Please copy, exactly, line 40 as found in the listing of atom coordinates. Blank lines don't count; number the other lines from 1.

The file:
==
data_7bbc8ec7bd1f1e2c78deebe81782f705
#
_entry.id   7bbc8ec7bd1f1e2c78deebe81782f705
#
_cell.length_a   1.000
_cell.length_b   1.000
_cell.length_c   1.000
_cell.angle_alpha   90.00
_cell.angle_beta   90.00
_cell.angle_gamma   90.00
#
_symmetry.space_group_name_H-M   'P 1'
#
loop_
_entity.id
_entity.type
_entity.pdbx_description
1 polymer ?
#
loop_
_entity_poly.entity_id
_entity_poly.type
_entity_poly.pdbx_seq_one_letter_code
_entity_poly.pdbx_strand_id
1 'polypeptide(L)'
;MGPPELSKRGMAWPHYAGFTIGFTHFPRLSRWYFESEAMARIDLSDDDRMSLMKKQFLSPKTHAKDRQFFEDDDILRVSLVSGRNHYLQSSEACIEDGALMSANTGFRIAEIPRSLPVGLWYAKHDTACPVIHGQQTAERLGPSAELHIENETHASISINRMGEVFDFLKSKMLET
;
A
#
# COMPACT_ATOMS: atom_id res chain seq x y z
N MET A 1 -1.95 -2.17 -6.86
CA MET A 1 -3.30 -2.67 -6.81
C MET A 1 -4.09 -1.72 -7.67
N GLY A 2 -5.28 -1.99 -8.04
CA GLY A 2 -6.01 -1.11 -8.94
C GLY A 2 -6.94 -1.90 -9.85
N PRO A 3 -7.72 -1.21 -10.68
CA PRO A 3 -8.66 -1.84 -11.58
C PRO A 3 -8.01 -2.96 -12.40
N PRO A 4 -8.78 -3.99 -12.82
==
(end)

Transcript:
N PRO A 4 -8.78 -3.99 -12.82